• OK, it's on.
  • Please note that many, many Email Addresses used for spam, are not accepted at registration. Select a respectable Free email.
  • See https://www.intpforum.com/threads/upgrade-at-10-am-gmt.27631/

Help from Medical INTP's Please

Nixi

Redshirt
Local time
Tomorrow, 00:52
Joined
Sep 28, 2017
Messages
3
Hi
I'm new to this but had a question about work and being an INTP
I'm currently a senior anaesthetic registrar in australia
Now there are lots of things being an INTP that help with my job - I'm really good at problem solving and thinking outside the box but I struggle sometimes with the profession trying to tell me how to behave and try and box me in to be what they think I should be rather than appreciating that I think differently than most people. I also find it hard at times to deal with people that are really 'type A' and aggressive because I tend to just go with the flow unless i'm really passionate about something.
I'm interested in what peoples thoughts are and if anyone has some suggestions of how to overcomes some of these INTP issues!!
Thanks,
Nix
 

Cognisant

Prolific Member
Local time
Today, 03:52
Joined
Dec 12, 2009
Messages
8,271
I struggle sometimes with the profession trying to tell me how to behave and try and box me in to be what they think I should be rather than appreciating that I think differently than most people.
Sounds like you're having trouble socializing with your coworkers because you're not meeting their expected level of clinical professionalism which you attribute to your MBTI type, I'm sorry to say that is both wrong and frighteningly immature from someone in your position.

I suggest socializing outside of work and meeting your colleges expectations or finding a different profession.


On second thought I'm assuming too much, please elaborate on what you mean by "trying to tell me how to behave and try and box me in", what do you think they expect of you? I know being expected to be emotionally invested or at least appear to be emotionally invested is an unfair expectation medical professionals often have to face.
 

Nixi

Redshirt
Local time
Tomorrow, 00:52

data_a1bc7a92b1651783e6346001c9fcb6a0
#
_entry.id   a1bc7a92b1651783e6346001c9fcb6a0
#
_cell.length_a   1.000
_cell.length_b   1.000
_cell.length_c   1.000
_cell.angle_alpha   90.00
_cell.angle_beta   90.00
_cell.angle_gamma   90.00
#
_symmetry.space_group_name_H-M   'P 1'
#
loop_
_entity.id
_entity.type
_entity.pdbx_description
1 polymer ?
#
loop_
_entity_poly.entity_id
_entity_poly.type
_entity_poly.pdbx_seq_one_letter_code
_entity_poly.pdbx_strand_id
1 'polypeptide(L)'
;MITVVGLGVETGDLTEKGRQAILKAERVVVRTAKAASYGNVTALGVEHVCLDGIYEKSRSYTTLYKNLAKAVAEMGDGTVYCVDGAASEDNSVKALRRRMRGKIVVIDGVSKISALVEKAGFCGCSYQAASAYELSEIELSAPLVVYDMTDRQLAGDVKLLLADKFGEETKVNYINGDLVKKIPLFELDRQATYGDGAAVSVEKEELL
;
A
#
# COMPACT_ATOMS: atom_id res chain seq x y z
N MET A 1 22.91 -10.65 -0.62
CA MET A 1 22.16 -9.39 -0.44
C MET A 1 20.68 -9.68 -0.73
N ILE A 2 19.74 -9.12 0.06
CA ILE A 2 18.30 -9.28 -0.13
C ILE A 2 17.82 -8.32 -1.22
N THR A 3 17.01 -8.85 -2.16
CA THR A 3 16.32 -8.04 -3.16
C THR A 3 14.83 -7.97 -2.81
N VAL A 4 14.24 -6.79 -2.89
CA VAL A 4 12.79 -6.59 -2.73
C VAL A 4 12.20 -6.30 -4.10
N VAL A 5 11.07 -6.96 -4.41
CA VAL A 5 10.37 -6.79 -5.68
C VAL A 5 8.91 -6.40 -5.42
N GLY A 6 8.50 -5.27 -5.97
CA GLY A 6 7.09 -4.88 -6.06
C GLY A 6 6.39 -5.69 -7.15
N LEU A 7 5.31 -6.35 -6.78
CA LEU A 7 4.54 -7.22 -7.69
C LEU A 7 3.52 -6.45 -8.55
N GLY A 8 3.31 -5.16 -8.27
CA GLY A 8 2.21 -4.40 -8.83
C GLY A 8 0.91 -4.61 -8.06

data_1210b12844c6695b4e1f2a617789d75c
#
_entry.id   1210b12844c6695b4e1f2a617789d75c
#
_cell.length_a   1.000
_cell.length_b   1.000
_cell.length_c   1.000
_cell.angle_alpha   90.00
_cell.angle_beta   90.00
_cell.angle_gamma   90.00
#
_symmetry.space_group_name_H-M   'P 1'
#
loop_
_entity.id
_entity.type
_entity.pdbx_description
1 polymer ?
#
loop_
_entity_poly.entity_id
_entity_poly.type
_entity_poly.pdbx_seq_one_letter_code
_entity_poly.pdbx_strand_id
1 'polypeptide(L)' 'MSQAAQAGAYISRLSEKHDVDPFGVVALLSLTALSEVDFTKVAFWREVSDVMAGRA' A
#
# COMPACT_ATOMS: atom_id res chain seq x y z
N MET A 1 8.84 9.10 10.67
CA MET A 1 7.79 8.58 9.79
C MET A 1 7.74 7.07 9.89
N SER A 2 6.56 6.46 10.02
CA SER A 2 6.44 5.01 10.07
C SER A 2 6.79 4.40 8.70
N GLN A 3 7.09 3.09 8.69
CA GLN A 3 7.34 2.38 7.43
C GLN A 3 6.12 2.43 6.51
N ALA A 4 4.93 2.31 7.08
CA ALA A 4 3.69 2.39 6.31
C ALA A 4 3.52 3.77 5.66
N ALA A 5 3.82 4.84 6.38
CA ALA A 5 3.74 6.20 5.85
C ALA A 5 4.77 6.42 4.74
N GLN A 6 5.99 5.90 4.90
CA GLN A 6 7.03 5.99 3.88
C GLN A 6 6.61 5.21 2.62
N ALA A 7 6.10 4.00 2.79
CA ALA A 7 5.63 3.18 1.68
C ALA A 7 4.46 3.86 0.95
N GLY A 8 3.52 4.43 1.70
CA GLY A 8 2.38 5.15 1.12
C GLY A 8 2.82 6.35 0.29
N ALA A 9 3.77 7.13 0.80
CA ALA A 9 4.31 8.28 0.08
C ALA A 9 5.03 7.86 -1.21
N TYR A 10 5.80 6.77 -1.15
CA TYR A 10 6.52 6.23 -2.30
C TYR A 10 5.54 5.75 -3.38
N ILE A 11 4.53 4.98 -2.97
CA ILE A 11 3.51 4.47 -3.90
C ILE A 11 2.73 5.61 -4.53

Joined
Sep 28, 2017
Messages
3
I can see why you call yourself cognisant. Thanks for your honest reply - by the way im not frighteningly immature for someone in my position by attributing a lack of clinical professionalism to my personality type - why? because I don't lack clinical professionalism. I'm very passionate about my job, i'm in it for the patients which I always have great rapport with and I don't actually have any trouble socialising with coworkers I get along with most people I work with. I'm one of the most lay back type of people you could possibly meet.

It's more that I get frustrated because there's such a narrow concept of what people think constitutes professionalism in medicine and there is so much arrogance. The concept of professionalism in medicine changes depending on how senior you are. I call it 'selective professionalism' Someone can be completely unprofessional as a consultant and no one does anything (ie talk down to coworkers). As a trainee you say one incorrect nuance (for example I'm quite casual in my communication) and you get called up on it. Because i'm so emotionally invested in my job because I'm so passionate about patient care/ health and have worked so hard to get to where I am, I find the 'system' so hypocritical.
Sure I need to 'play the game' to finish my training (1 year left) but I don't really have any respect for the politics/ system. About 20% of my 'colleagues' as you put it - I wouldn't have anything to do with them, they're arrogant hypocrits with no principles
 

Polaris

Radioactive vision
Local time
Today, 03:52
Joined
Oct 13, 2009
Messages
2,092
Not quite the same, but I have background as a dental hygienist which means I spent ten years in patient care. One of my biggest sources of frustration was the arrogance of people 'above' me, coupled with the frequent occurrence of mistakes on their part. I kind of lost my respect for the profession when I had to cover up for them on numerous occasions. It was a somewhat frequent complaint from their side that I spent "too much time talking with the patients". The patients feedback was that they came out of my treatment room illuminated and more willing to subject themselves to treatment they had previously resisted, because things had not been explained to them properly before.